Thursday, September 4

Teeny, Tiny Quilts!

When I was a little girl, I loved "teeny, tiny things". I collected the cool prizes you used to get in Cracker Jacks and any small toys I could find. In the early 60's my parents took us on a trip to Chicago to see the sites and my favorite place was the "Colleen Moore Dollhouse" at the Museum of Science and Industry. The Christmas after we made that trip, my parents gave me a few treasured pieces of doll furniture. I covered a large shoe box with black and white floral fabric, then glued construction paper to the inside for wallpaper and added fabric for carpet. I kept my treasured collection in that box and when I grew up and got married, the box moved along with me. Then in the early 1970's our daughter was given a dollhouse from the 1940's that had belonged to her Aunt Linda. My husband replaced the floors and I began making furniture to fill the rooms. That was when I really began making miniatures in earnest. I made canopy beds and little sofa and chair sets, tiny lamps and dishes, porcelain dolls to inhabit the house and babies and tiny quilts, Christmas trees and more. I made as many things as I could think of to fill the 1" to 1' scale world of miniatures.

Since this is a month to share our quilts, I decided I just had to share my tiniest quilts. The ones you see in the photo above measure approximately 3 x 5". Each one is made by hand and then hand-quilted. Double click on the photo and you may be able to see the quilting detail. The photo below is a nursery room scene created from a box attached to the back of a picture frame.

I made almost every item in the little room except the pewter pieces on the little shelf and a couple of the plastic bunnies, etc. They little pewter pieces were a gift from my sister, Judy. The ruffled curtains frame a scene cut from a magazine. The pampers were made by gluing a cut-out from a coupon on a tiny box and then cutting up tiny pieces of real Pampers to make the diapers. The shag rug is a piece of plastic canvas that I tied yarn to and then snipped it to make it even. The white chest is just a block of balsa wood with panels and beads added to make it look like a piece of furniture. The bassinet began life as the bottom of dish soap bottle. The quilt that covers the tiny porcelain baby was made by coloring the design on white cotton using colored markers. You colored a little at a time so that the design could set and dry and then wait to do more. Little plastic trinkets became pull toys and a bead is the pot for the hanging plant. I hand-sewed the little clothes that hang on the clothes rack as well as the booties that sit on the floor by the bassinet. This is my favorite mini room box. :-) It was made sometime in the 1980's as were all the little quilts.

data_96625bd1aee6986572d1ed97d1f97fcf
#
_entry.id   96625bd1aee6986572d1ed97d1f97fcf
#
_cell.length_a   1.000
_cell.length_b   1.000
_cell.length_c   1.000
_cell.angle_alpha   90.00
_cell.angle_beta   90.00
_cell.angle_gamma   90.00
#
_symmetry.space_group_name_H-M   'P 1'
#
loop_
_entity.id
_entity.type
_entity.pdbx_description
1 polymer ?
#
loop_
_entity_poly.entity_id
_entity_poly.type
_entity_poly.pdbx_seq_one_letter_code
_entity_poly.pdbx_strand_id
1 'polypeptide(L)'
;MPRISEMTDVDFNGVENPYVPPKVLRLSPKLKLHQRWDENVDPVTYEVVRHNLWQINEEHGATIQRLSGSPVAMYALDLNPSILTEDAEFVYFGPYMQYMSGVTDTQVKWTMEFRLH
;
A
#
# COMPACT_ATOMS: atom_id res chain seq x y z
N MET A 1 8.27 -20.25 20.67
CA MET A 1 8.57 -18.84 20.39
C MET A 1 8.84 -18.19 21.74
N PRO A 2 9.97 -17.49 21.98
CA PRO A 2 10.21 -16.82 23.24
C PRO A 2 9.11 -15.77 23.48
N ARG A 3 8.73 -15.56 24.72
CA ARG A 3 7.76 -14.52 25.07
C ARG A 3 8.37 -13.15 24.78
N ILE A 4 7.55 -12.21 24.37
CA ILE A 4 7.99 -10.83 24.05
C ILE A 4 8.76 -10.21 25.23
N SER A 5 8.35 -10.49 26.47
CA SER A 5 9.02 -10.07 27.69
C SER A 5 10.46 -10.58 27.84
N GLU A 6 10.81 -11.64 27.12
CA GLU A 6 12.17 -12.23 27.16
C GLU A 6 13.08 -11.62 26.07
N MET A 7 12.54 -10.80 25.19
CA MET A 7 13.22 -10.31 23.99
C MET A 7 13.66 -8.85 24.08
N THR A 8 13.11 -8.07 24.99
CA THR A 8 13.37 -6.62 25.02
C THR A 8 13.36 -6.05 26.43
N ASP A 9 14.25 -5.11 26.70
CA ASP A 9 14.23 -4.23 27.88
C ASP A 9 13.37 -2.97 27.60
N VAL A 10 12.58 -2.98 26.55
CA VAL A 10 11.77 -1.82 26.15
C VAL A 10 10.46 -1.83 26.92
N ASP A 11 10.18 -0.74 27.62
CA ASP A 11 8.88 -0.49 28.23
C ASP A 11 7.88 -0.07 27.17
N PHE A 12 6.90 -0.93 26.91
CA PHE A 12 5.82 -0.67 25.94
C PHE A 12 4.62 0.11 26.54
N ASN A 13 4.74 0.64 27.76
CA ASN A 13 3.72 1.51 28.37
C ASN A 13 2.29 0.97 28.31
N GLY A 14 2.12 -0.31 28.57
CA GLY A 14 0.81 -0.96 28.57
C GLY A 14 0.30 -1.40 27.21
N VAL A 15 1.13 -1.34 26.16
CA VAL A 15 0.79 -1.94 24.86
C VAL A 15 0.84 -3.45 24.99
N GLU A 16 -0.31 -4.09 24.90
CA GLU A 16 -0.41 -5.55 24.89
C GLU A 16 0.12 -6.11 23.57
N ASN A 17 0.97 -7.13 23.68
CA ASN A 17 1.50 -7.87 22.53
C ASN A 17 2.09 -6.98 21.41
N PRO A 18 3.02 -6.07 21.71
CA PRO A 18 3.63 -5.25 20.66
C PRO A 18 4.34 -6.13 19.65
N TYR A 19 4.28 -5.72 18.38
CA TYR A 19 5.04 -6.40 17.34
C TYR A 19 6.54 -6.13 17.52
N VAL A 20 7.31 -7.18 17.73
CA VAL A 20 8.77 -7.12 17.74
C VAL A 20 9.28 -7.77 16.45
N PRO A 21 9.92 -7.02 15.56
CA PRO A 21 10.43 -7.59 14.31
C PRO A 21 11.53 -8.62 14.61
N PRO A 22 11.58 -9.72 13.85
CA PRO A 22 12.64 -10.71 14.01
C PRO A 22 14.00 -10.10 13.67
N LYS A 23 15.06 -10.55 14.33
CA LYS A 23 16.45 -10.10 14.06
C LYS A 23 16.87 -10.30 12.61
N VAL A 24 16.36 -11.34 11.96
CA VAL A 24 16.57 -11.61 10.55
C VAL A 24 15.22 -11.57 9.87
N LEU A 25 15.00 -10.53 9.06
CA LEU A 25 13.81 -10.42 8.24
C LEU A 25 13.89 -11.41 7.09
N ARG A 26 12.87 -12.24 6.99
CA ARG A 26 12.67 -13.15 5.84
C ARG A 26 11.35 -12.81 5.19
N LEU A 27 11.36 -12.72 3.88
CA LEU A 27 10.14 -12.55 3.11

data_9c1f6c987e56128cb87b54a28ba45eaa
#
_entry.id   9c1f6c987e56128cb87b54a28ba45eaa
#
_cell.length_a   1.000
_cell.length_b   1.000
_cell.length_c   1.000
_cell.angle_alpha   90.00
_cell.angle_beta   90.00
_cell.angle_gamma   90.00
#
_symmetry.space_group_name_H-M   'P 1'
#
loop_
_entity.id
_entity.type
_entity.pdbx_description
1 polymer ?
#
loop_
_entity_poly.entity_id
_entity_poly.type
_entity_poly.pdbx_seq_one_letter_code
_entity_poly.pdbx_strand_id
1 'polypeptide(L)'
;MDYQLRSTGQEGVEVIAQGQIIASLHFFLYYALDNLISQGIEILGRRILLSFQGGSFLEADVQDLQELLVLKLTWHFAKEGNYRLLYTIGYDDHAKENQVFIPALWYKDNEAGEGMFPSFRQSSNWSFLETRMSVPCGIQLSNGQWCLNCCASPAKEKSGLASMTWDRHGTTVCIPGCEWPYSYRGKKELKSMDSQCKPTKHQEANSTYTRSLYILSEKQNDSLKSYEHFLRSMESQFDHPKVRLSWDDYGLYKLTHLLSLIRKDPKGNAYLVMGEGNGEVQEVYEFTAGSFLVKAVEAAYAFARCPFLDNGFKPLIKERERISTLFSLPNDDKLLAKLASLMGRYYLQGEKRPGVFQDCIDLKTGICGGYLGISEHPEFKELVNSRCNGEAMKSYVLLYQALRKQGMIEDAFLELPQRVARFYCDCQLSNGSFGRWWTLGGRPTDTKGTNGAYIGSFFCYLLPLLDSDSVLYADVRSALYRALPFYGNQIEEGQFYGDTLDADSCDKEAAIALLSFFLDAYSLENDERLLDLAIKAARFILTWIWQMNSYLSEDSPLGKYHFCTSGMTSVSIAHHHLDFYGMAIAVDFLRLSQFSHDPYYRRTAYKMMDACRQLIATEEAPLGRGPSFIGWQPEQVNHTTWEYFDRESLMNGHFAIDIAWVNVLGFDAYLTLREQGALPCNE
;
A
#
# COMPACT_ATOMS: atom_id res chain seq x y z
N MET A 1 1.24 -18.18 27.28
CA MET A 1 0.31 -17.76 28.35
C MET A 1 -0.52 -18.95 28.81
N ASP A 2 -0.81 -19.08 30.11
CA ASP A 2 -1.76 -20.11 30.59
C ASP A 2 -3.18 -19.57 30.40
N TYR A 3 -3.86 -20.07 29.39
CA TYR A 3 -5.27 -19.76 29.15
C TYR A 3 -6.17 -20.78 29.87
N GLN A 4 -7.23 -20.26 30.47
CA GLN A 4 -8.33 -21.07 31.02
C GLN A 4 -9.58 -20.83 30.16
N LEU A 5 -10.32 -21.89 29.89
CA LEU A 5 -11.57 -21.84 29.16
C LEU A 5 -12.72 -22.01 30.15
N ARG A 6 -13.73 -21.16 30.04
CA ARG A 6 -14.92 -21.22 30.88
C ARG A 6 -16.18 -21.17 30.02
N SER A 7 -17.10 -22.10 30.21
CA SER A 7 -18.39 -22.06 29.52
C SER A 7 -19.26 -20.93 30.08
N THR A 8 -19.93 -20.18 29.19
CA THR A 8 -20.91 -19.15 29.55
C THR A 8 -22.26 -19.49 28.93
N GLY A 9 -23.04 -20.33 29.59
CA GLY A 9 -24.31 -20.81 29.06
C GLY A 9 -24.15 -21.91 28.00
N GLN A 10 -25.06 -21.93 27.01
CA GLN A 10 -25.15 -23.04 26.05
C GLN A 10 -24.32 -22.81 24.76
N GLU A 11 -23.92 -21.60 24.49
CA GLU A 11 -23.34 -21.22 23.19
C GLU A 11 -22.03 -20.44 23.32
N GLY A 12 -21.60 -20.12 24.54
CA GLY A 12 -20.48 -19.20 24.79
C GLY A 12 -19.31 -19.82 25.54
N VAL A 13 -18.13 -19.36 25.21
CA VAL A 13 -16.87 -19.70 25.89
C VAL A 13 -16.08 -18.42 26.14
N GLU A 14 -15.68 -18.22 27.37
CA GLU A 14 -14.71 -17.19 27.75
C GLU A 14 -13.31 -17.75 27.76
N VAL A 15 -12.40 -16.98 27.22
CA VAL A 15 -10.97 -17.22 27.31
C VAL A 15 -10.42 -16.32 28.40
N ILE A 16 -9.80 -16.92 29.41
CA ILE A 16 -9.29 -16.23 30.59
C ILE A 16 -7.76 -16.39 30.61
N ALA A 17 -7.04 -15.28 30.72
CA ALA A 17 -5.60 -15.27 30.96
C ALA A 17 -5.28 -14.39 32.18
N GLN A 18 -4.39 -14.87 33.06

I made miniatures from 1972 through the late 1990's and then quilting took over. I still occasionally do a few miniature items but quilting, embroidery and almost anything you can stitch keeps me busy these days.

My first thought for a quilt to feature today was the first quilt I ever made. It's a patchwork tied quilt that I made for my daughter in 1970. However, it's still packed away - what is left of it - and so it may take some time but I will find the box that it is in and post a photo of the quilt by the end of the month. In the meantime, hope you enjoy the "teeny, tiny quilts" I have shared tonight.

Thanks to the "Pickles" for the inspiration for this post!


Unknown said...

That is awesome. So very cute, too. Thanks for sharing.

Nanette Merrill said...

Wow, so so incredibly cute. It is fun to just look at all the little details. I love little tiny quilts too. They are facinating in their scope and size.

Anonymous said...

Wow, you must have very good eyesight and incredible patience to make something so cute. I love the teeny tiny quilts, so beautiful.

Debi said...

I have never seen anything so delicate and so awesome. You are so talented. I would like to invite you to participate in a fall quilters blog giveaway I am hosting. Please stop by my blog and check it out.

"Peace can be found in the piecing of a quilt."
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